- Detectives say the day they interviewed defendant Marisol Best, they asked her when she had last fired a gun? "Uhh, maybe 34 years ago,” replied Best. But they say that was a lie. Investigators say Best shot and killed her in-laws. It was Marsiol's husband, Robert Best, who discovered his parents the next morning. He was headed to court in Polk County to fight child-sex charges. "My parents had asked if we could stop over on our way this morning,” he recalled.
- Karlos Cashe didn't expect a routine traffic stop would get him locked up for 90 days, but it did. Cashe says he got pulled over for driving without headlights, but when the Oviedo police officer saw white powder on his seat and floorboard, things changed. The officer tested the powder with a field drug test kit. To Cashe's surprise, it tested positive for cocaine. "You found drywall and you turned it into cocaine and it cost me 90 days trying to prove my innocence, " said Cashe.
- A 21-year-old neo-Nazi and two of his roommates planned to use explosives to harm civilians, nuclear facilities, and synagogues, according to federal prosecutors. The sinister plot to “kill civilians and target locations like power lines (and) nuclear reactors” was revealed in court documents for the first time since Brandon Russell was arrested last week.
Muck Rack makes it simple to find people, tweets, or articles that mention any name, keyword, company, hashtag etc. We've compiled this guide to help you make the most of your search.
Selecting a term
Start searching tweets, articles from media outlets, articles mentioned in tweets, journalists'
names, titles and bios with some suggested searches:
Companies or Topics (e.g. iPhone, Microsoft)
Phrases (e.g. "cloud computing") — use quotes to keep the terms together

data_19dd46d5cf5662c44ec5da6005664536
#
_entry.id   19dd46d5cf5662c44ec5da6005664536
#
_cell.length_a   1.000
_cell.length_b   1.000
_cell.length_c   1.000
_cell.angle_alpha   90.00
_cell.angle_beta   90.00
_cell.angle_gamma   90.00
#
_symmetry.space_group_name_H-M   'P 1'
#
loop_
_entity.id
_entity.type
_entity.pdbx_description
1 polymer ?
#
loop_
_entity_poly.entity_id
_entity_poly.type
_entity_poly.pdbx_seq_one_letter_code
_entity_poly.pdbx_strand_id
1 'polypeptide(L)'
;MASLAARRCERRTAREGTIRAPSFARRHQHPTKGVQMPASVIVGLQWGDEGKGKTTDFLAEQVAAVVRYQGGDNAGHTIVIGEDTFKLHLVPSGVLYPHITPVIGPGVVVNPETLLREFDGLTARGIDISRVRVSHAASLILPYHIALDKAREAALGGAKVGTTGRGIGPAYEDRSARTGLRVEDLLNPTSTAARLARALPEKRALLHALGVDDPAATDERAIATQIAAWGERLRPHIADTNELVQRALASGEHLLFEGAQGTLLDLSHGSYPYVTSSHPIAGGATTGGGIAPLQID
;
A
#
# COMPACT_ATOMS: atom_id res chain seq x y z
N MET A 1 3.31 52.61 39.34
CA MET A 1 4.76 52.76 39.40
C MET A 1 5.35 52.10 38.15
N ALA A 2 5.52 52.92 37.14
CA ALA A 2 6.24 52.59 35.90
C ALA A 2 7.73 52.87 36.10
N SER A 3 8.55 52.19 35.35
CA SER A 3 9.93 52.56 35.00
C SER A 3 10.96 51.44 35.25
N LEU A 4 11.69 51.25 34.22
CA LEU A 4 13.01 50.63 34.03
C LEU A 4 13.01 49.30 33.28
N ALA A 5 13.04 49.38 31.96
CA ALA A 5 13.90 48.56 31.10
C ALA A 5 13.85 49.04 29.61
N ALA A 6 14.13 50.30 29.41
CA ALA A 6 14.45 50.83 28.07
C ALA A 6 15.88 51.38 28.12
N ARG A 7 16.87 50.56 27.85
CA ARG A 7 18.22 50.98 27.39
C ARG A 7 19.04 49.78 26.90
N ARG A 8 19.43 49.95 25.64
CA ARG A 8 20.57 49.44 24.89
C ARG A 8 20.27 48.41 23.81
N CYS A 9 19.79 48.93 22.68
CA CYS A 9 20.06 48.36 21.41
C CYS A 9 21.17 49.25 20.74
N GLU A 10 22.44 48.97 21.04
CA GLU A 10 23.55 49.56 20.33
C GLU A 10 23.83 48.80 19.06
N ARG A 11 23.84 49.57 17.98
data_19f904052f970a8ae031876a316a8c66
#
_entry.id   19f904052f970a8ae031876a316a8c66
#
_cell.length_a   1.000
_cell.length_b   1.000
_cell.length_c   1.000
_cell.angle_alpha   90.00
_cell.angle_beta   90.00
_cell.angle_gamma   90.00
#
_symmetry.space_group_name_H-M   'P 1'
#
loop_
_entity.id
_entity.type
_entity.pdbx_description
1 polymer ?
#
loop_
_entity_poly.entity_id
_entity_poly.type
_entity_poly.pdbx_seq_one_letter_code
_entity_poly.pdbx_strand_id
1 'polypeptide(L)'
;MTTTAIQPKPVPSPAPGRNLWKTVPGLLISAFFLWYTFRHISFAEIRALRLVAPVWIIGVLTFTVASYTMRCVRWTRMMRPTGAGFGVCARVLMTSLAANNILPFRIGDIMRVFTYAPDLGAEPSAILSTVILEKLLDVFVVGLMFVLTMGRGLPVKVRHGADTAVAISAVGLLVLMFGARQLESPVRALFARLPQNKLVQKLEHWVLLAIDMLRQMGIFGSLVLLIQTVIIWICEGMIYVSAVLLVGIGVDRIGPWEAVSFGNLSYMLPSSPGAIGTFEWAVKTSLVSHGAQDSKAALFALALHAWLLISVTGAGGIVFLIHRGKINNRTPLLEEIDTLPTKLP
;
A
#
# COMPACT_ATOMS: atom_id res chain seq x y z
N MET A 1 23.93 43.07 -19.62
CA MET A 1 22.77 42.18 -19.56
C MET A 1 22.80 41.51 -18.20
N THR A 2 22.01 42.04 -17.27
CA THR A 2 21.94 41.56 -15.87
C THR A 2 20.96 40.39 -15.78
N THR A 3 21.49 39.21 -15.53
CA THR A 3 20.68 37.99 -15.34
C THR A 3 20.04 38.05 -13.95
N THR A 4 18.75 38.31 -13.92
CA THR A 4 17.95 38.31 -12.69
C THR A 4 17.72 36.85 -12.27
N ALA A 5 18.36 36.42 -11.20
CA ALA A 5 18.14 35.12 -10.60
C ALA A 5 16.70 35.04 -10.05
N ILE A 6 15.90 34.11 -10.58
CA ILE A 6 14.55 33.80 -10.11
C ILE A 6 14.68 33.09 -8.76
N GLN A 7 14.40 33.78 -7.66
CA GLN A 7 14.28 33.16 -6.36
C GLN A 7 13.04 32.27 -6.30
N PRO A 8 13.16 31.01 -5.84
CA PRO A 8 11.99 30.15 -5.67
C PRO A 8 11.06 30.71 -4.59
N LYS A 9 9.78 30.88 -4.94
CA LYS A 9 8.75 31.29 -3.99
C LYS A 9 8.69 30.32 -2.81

Twitter handles (e.g. @username) — returns those who have mentioned or replied to
Names (e.g. "David Pogue")
Hashtags (e.g. #sxsw, #london2012)
Bio details (e.g. vegan, Olympics, father)
Muck Rack's Advanced Search allows for many boolean operators.
Find results that mention multiple specified terms, use AND or
+. For example, ensure each result contains both Elon Musk and Mark Zuckerberg by
searching Obama AND Romney or Obama + Romney.
Use the operators OR or , to broaden your search when you'd like either of
multiple terms to appear in results. (This is the default behavior of our search when no operators
are used.) For example, search for democrat OR republican to find results that refer to
Democrats and/or Republicans.
Use NOT or - to subtract results from your search. For
example, searching Disney will yield results about the Walt Disney Company as well as Walt Disney
World Resort. To exclude mentions of Disney World, search for Disney -World or Disney
When using one of these operators with a phrase, enclose it in quotation marks. For example, you can
find results about smartphones excluding Apple's iPhone 4S by searching smartphone -"iPhone
Exact case matching or punctuation
If you're searching for a brand name or keyword that relies on specific punctuation marks or capitalization, you can
find results that match your exact query by adding matchcase: before the keyword you're searching for, like matchcase:E*TRADE .
Use parentheses to separate multiple
boolean phrases. For example, to find journalists talking about having fun in Disney World or
Disneyland, search for ("disney world" OR disneyland) AND fun.
An asterisk can be used to search for any variation of a root word truncated by the asterisk. For example, searching for admin* will return results for administrator, administration, administer, administered, etc.
A near operator is an AND operator where you can control the distance between the words. You can vary the distance the near operation uses by adding a forward slash and number (between 0-99) such as strawberries NEAR/10 "whipped cream", which means the strawberries must exist within 10 words of "whipped cream".